I tend to think of gyoza as a side dish to ramen, but I have eaten some versions of these pan-fried Japanese dumplings that are so good I'd be happy to make a meal out of them. Like ramen, gyoza has its origins in China, where the dumplings are known as jiaozi.
The technique for cooking them is a little unusual: the dumplings are placed in an oiled skillet and pan-fried to brown the bottom. Water is added to the pan, which is then covered with the lid, to trap the steam and cook the filling and dumpling wrapper. After the water evaporates, the dumplings are cooked, uncovered, to crisp up the bottoms, before being served browned side up.
This recipe makes a lot of dumplings, but they freeze well. Lay the filled (but uncooked) dumplings on a baking sheet, leaving enough space so they're not touching each other. Freeze them until solid then transfer the dumplings to a zip-lock bag, squeeze out the air and seal the bag before storing it in the freezer. Cook the dumplings from their frozen state; if you let them defrost before cooking, the wrappers will get soggy.
Buy thin round wrappers, often labelled for gyoza, sui gau, or jiaozi.
Halve the cabbage lengthwise and remove and discard the core at the base. Finely shred the cabbage then put it into a bowl, sprinkle with about a tablespoon of salt and mix well. Leave for 30 minutes, mixing occasionally. Drain the cabbage in a colander then rinse it thoroughly with cold water until the vegetable no longer tastes salty. Use your hands to squeeze out as much water as possible from the cabbage before putting it into a mixing bowl.
Mince the spring onions. Grate the ginger, using a Japanese ceramic grater, if possible, until you have 10g (⅓ oz) of ginger puree.
Put the spring onions, ginger puree, pork, soy sauce, rice wine, 1tsp of salt, the sugar, white pepper, cornstarch and sesame oil into a mixing bowl. Mix until thoroughly combined.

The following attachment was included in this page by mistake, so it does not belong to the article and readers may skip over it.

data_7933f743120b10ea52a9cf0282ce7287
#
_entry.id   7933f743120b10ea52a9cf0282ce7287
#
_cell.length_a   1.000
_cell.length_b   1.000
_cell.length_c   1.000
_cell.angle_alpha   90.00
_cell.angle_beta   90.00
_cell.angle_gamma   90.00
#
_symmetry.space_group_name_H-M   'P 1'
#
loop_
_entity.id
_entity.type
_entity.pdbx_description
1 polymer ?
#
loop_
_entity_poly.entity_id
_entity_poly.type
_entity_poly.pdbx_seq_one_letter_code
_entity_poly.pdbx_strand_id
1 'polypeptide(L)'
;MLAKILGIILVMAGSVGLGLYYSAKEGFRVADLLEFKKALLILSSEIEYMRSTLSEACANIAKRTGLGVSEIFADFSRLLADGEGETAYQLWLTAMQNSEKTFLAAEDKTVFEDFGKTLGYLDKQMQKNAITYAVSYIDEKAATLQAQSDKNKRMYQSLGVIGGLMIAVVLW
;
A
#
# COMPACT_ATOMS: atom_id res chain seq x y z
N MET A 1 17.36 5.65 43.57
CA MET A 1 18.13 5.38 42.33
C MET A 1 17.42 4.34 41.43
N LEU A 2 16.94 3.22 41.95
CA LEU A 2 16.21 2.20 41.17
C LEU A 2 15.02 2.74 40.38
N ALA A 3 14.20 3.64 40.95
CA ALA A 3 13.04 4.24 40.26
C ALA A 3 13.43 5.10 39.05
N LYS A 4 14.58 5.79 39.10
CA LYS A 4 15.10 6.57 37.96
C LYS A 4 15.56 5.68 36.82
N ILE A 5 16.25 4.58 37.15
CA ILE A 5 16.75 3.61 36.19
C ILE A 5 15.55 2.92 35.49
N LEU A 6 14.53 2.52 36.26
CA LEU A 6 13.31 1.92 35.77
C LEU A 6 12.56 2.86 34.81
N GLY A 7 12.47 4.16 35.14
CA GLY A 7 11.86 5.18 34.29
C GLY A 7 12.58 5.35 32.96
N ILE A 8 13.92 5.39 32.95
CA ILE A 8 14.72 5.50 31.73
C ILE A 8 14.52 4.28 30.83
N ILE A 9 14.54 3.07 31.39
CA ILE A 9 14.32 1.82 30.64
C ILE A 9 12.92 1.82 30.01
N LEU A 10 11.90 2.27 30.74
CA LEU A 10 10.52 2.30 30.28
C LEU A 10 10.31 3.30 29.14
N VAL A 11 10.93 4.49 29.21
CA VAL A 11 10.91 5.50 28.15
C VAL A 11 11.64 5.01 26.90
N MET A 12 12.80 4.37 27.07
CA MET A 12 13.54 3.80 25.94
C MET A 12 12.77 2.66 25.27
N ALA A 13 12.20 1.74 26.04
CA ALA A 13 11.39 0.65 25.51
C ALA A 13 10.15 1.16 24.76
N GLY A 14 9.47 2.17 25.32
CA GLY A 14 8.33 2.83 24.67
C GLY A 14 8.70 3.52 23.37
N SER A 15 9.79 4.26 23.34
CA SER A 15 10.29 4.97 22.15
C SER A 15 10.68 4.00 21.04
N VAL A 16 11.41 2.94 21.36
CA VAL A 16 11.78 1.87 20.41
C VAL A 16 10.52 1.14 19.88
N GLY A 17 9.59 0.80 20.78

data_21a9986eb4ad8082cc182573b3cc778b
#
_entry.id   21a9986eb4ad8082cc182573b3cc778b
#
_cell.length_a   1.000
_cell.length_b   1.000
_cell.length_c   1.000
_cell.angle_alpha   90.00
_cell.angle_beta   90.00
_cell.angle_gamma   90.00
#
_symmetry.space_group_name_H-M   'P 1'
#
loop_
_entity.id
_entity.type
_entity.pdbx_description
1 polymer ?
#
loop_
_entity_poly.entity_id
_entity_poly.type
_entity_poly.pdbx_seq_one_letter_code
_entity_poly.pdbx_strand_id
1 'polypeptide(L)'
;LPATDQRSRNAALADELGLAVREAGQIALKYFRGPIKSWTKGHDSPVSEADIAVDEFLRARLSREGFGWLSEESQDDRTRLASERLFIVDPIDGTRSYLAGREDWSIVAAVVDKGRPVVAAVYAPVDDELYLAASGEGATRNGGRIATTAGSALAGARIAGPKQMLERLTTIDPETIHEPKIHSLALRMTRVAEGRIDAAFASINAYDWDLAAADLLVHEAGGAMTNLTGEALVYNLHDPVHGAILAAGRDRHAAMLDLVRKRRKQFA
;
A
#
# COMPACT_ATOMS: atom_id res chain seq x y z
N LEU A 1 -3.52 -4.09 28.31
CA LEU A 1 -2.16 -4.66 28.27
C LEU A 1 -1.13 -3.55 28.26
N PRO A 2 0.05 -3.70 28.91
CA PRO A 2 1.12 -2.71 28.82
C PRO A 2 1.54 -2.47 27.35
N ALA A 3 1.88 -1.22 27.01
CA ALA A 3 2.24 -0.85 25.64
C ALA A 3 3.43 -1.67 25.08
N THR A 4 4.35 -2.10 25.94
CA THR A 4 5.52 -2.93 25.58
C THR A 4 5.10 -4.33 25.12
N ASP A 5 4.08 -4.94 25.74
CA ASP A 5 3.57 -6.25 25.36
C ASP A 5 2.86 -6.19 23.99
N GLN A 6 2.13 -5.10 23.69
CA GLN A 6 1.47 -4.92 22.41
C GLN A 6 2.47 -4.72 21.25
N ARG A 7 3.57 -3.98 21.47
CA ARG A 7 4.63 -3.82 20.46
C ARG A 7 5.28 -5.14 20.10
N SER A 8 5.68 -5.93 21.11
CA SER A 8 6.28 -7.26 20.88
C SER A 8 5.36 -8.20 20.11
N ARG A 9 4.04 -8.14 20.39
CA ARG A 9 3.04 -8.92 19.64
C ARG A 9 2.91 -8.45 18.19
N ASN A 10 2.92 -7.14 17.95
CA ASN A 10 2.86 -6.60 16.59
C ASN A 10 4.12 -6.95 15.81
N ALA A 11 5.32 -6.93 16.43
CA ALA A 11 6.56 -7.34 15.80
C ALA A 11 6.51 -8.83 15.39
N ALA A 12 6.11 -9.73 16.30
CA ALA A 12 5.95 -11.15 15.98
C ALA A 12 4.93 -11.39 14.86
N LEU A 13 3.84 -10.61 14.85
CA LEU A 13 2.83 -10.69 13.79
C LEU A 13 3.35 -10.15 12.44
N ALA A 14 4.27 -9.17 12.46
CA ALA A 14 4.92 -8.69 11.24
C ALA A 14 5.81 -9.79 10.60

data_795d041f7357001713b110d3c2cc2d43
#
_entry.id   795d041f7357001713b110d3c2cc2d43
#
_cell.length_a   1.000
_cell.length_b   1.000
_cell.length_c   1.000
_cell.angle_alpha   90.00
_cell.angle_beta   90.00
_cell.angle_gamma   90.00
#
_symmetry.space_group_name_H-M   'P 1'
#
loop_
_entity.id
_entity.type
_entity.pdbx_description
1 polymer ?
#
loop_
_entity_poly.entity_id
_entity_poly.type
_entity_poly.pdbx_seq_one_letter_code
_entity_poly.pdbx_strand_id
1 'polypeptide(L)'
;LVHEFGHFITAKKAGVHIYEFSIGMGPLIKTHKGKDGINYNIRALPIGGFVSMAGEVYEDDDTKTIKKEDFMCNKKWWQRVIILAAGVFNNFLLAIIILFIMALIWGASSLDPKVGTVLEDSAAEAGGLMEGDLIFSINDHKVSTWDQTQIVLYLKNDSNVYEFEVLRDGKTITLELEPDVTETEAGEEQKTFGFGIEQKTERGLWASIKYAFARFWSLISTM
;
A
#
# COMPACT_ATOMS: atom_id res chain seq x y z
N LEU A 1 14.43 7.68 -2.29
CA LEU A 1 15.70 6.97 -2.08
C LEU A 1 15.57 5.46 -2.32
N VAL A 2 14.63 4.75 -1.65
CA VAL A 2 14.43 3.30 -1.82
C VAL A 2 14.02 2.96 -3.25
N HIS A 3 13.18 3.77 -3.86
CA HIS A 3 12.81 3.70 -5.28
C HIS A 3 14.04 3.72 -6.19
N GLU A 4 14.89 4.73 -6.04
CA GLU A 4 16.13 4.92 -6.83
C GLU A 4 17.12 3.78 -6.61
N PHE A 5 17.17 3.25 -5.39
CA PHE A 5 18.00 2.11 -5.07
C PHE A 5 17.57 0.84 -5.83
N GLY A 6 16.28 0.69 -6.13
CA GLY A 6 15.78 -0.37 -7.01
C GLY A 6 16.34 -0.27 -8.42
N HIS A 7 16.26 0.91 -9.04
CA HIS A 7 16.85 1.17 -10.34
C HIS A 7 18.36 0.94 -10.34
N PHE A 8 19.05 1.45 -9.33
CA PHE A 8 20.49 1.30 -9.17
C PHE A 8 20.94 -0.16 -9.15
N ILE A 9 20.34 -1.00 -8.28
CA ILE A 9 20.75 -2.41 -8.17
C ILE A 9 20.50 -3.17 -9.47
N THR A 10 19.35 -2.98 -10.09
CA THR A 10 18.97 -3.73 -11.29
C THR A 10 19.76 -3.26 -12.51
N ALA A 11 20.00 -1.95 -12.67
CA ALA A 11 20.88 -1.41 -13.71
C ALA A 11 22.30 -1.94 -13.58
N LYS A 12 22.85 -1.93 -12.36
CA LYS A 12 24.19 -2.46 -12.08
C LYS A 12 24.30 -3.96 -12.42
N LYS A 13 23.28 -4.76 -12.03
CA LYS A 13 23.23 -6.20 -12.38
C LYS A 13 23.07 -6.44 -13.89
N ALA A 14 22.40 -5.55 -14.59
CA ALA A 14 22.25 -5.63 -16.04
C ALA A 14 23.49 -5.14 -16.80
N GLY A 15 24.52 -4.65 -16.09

Drizzle the cold chicken stock (or water) into the bowl then stir vigorously with your hand. Stir in one direction until you see thin white strands of meat protein forming. Add the meat mixture to the cabbage and combine thoroughly.
Heat a lightly oiled skillet over a medium flame and pan-fry some of the filling until cooked. Cool slightly, then taste. If necessary, adjust the seasonings of the rest of the mixture. Chill the mixture for an hour.
Put about one-third of the dumpling wrappers on a cutting board, wrapping the rest so they don't dry out. Fill a small bowl with cool water and place it on the cutting board.
Put one wrapper in the palm of your left hand (if you're right handed). Place a heaped spoonful of the filling in the centre of the wrapper. Bring the two sides of the wrapper over the filling and pinch the top firmly at the centre. Tightly seal in the filling, taking care not to trap any air in the dumpling, and pleat the wrapper along one side to create the gyoza's distinctive crescent shape. Place each dumpling sealed side up on a baking tray, pressing gently so the bottom of each one is flat.
Place a skillet (non-stick or well-seasoned cast iron) over a medium-high flame and coat it with oil. Arrange the gyoza in the hot skillet in one layer (you'll need to cook them in batches). Pan-fry the dumplings until the bottoms are browned.
Drizzle about 45ml (3tbsp) of water into the skillet and immediately cover with the lid. Turn the heat to medium and simmer for a few minutes, or until the filling is cooked. If necessary, drizzle in a little more water to create more steam.
Remove the lid, turn the flame to medium-high and cook to evaporate any remaining water and to brown and crisp up the bottoms of the gyoza.
Use a metal spatula to remove the gyoza from the skillet and place them bottom-up on a serving plate.
Serve the gyoza immediately and let your guests mix the ingredients to create their own dipping sauce.